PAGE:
Anyway, I'm sorry to hear that about your dad Jim. Depending on how long he's had it, it's really better this way. My grandpa (I'm his namesake BTW) was in the hospital for almost six months before he finally "kicked the bucket" for lack of a better term... :(
     
  15. Rhettman5.1

    Rhettman5.1

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    My own father died from throat cancer at 73 years of age, he also was alert and aware of what was happening.

    As his condition worsened, he went to radiation therapy and fought the good fight...as he later learned, his prognosis was for 3 months, about 1/2 of the time it would take for the radiation to BEGIN working, he immediately quit the radiation and the family had hospice come to the house to help my stepmother care for him.

    To-wards the end, he had a trake tube in his throat so we could use suction to remove the flem from his throat, I was chosen to do this task as he seemed to think I did the best job, so I was available 24/7 to perform the task, I am fortunate he lived only 1 block from me.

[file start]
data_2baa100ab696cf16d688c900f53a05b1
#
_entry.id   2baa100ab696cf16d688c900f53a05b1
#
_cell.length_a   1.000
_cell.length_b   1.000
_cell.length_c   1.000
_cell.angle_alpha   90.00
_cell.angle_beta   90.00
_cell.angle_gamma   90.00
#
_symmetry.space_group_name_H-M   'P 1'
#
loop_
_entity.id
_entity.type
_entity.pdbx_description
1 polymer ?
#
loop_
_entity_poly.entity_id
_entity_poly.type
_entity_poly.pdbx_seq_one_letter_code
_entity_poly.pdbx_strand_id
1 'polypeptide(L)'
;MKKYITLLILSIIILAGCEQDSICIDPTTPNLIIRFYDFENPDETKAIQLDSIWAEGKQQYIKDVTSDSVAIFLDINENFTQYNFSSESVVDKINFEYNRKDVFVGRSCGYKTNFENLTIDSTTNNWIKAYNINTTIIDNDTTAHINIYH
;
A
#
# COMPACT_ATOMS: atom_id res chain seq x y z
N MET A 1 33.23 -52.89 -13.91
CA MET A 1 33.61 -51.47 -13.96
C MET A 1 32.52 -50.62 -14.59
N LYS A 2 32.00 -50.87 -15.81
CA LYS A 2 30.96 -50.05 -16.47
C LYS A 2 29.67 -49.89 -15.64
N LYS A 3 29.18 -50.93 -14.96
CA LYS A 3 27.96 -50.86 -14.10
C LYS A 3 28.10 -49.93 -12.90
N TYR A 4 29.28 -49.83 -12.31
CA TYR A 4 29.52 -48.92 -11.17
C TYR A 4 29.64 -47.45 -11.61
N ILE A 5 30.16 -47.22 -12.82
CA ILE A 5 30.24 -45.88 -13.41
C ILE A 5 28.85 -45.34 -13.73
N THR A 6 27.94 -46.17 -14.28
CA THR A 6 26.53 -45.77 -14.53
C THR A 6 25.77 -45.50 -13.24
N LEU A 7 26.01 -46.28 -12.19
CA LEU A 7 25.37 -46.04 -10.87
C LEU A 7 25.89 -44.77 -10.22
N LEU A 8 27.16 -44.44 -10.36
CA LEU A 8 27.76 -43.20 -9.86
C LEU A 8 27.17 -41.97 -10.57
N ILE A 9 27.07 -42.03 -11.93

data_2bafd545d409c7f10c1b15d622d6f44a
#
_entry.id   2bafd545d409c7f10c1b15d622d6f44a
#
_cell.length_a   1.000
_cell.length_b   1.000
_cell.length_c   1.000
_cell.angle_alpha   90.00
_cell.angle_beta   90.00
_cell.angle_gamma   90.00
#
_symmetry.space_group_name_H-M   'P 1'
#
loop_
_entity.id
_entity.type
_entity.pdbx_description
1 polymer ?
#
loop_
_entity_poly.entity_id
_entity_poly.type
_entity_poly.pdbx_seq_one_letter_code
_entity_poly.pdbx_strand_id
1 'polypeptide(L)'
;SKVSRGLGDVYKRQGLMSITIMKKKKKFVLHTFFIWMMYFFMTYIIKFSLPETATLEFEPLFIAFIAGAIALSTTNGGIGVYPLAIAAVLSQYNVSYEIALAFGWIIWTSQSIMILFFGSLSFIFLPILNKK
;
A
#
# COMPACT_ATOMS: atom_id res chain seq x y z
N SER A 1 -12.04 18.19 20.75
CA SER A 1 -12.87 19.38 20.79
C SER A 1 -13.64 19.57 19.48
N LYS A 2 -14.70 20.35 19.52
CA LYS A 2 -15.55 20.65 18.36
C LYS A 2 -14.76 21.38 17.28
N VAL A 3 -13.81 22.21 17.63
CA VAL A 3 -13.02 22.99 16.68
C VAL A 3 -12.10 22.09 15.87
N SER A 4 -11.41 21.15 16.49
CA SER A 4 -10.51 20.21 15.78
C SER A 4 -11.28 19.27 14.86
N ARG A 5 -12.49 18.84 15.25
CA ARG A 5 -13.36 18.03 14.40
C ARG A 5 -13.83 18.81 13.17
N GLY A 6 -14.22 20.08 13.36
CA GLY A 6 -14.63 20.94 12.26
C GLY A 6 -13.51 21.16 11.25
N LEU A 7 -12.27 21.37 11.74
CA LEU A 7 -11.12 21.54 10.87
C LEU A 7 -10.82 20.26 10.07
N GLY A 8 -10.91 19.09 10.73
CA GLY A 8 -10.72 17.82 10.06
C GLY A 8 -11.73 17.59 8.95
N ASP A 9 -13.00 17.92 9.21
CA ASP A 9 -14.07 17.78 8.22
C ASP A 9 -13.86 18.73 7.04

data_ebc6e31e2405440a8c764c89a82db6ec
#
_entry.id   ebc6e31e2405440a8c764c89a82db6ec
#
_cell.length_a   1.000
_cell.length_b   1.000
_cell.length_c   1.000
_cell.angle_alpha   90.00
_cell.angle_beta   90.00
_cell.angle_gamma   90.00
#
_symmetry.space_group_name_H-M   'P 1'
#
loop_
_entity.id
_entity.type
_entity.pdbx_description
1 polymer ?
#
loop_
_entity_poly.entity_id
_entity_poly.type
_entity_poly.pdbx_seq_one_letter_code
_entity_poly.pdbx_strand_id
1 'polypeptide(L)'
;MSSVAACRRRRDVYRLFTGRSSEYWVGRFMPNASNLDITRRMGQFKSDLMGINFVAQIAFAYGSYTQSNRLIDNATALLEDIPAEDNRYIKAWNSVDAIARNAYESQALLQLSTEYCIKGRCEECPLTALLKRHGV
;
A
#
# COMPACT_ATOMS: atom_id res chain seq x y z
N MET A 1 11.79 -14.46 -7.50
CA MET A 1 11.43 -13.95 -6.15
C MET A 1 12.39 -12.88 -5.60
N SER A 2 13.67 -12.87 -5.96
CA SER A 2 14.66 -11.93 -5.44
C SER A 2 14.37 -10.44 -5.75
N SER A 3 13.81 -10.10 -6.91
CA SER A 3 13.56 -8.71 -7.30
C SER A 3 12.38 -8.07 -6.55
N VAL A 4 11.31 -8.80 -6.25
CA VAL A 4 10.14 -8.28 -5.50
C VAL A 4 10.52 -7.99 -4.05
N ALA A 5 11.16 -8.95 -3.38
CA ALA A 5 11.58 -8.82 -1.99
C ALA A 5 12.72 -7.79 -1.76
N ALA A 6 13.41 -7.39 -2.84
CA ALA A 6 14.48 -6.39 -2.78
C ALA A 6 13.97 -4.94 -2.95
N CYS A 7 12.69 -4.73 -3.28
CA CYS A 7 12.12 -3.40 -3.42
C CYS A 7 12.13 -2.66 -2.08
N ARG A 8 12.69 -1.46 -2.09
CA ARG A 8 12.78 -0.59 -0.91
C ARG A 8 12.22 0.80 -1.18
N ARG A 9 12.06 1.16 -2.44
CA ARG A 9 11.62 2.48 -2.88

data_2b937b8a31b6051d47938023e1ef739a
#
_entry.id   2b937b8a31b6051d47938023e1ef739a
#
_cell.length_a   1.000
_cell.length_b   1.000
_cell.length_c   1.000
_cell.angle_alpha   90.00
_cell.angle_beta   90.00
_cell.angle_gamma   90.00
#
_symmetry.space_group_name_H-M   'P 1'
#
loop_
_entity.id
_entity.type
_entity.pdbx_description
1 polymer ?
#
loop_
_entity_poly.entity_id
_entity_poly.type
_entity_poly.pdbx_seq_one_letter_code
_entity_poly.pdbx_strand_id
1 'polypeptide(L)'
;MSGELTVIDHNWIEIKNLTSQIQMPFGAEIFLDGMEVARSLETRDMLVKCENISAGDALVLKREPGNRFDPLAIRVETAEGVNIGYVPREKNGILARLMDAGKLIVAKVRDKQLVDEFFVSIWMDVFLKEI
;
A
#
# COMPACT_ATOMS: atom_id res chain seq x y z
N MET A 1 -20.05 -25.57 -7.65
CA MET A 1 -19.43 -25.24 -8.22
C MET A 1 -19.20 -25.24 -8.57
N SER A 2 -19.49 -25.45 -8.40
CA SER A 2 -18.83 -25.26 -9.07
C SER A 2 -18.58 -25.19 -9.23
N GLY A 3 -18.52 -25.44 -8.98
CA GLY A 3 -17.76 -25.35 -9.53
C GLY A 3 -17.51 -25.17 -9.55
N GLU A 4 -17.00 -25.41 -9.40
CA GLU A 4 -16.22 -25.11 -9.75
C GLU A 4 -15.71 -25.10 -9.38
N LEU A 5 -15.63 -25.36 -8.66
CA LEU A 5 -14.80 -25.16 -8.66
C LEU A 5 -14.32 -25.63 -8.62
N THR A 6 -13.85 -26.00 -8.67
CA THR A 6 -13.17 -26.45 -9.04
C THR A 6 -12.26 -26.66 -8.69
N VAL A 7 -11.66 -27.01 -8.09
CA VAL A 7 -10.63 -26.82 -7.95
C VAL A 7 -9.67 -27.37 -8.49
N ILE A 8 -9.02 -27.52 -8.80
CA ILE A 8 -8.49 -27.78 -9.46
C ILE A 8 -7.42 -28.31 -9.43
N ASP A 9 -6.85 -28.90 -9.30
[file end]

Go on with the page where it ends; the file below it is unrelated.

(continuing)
As the end neared, the hospice nurse advised we call and get the DR to administer morphine, he was laboring heavily, and the fight to stay alive was taking all of his strength and conscience thought.

    Once the morphine was administered, he lived only one more day, it allowed him to relax enough to let go.

    I don't have a positive response for you, I only know the morphine allowed him to relax and pass on without pain...I hope this in some way helps you...Rhett... :( I know how it is PC...buck up and be strong for him...